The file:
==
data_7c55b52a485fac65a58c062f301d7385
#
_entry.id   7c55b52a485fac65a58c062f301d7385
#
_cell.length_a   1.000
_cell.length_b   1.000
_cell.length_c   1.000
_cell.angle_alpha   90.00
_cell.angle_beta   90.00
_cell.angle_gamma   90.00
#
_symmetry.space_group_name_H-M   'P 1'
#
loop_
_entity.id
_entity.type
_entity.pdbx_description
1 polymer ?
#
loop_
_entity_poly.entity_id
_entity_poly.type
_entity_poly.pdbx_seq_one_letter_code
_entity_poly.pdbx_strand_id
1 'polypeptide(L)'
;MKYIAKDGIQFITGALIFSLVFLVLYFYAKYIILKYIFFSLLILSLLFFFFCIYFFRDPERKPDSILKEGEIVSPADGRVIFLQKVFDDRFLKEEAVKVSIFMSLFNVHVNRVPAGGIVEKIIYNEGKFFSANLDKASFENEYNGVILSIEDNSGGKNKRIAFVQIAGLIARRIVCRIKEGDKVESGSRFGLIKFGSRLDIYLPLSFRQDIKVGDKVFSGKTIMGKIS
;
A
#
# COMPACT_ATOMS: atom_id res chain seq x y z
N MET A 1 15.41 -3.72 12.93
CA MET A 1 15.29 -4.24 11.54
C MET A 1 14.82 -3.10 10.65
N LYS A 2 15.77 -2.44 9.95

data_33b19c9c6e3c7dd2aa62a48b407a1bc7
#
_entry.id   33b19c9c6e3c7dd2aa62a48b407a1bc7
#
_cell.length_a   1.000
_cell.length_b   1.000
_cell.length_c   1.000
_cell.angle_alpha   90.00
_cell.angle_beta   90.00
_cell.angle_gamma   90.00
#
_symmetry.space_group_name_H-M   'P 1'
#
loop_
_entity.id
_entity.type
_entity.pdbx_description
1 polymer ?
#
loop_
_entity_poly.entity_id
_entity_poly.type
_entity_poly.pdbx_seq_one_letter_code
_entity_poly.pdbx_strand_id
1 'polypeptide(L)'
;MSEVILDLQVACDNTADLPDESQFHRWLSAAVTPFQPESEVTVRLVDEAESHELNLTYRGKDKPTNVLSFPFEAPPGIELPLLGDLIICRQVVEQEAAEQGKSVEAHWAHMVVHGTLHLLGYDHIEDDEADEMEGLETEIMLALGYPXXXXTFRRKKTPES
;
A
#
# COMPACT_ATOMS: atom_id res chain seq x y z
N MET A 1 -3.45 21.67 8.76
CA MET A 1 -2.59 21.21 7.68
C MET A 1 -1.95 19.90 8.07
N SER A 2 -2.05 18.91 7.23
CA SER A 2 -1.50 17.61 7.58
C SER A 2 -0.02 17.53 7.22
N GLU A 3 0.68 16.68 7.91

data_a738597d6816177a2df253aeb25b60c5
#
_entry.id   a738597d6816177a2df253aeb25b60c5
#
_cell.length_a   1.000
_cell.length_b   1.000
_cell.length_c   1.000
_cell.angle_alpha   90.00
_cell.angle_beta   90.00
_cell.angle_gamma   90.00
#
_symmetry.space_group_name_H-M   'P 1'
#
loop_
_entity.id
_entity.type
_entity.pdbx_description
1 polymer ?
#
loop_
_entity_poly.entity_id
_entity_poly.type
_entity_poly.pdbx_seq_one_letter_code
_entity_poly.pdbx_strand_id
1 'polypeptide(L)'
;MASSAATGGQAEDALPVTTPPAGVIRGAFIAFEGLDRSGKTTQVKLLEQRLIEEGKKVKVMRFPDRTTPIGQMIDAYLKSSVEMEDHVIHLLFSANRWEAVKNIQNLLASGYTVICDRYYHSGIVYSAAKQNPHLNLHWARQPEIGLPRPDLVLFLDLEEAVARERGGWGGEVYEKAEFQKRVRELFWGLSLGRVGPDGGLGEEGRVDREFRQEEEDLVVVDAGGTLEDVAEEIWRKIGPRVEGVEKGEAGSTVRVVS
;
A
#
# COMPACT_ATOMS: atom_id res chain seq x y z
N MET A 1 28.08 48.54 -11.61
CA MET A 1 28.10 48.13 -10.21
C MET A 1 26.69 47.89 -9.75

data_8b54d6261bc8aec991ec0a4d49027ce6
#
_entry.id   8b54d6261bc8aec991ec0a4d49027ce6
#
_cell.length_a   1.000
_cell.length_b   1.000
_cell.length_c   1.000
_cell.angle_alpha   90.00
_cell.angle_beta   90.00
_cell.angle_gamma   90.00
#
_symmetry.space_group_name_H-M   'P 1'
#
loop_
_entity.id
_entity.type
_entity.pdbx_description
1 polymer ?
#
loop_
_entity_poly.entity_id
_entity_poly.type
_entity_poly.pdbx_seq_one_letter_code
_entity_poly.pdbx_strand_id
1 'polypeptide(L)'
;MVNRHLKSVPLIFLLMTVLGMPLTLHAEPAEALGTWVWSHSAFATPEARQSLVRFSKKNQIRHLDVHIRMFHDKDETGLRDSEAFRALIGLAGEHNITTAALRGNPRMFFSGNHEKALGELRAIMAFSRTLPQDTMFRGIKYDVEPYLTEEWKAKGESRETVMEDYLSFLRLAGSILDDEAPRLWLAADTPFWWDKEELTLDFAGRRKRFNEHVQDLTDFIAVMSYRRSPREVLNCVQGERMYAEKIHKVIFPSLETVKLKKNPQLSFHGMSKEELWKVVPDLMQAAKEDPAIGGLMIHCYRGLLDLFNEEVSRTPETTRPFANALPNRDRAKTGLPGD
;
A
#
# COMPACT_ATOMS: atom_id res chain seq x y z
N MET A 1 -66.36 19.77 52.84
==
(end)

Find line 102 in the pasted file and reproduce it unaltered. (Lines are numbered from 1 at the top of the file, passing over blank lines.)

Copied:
N MET A 1 28.08 48.54 -11.61